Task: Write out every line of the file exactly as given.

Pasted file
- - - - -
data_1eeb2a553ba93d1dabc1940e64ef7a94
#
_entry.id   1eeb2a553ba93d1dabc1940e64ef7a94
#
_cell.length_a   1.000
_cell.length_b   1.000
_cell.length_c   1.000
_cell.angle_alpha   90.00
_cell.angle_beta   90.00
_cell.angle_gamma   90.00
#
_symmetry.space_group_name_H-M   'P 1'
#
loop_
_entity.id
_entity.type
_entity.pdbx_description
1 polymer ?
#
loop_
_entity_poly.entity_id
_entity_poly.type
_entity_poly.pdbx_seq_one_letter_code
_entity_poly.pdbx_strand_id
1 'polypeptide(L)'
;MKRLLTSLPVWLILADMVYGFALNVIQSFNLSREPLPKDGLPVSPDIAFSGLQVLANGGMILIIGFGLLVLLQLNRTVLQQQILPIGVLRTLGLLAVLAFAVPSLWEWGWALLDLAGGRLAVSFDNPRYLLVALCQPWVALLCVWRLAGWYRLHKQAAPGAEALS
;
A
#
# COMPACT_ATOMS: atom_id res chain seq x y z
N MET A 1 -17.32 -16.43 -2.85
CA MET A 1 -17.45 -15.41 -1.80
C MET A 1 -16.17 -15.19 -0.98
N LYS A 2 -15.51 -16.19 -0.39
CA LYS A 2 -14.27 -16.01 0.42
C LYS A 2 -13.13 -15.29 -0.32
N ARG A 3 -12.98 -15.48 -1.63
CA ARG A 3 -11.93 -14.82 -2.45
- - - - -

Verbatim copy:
data_1eeb2a553ba93d1dabc1940e64ef7a94
#
_entry.id   1eeb2a553ba93d1dabc1940e64ef7a94
#
_cell.length_a   1.000
_cell.length_b   1.000
_cell.length_c   1.000
_cell.angle_alpha   90.00
_cell.angle_beta   90.00
_cell.angle_gamma   90.00
#
_symmetry.space_group_name_H-M   'P 1'
#
loop_
_entity.id
_entity.type
_entity.pdbx_description
1 polymer ?
#
loop_
_entity_poly.entity_id
_entity_poly.type
_entity_poly.pdbx_seq_one_letter_code
_entity_poly.pdbx_strand_id
1 'polypeptide(L)'
;MKRLLTSLPVWLILADMVYGFALNVIQSFNLSREPLPKDGLPVSPDIAFSGLQVLANGGMILIIGFGLLVLLQLNRTVLQQQILPIGVLRTLGLLAVLAFAVPSLWEWGWALLDLAGGRLAVSFDNPRYLLVALCQPWVALLCVWRLAGWYRLHKQAAPGAEALS
;
A
#
# COMPACT_ATOMS: atom_id res chain seq x y z
N MET A 1 -17.32 -16.43 -2.85
CA MET A 1 -17.45 -15.41 -1.80
C MET A 1 -16.17 -15.19 -0.98
N LYS A 2 -15.51 -16.19 -0.39
CA LYS A 2 -14.27 -16.01 0.42
C LYS A 2 -13.13 -15.29 -0.32
N ARG A 3 -12.98 -15.48 -1.63
CA ARG A 3 -11.93 -14.82 -2.45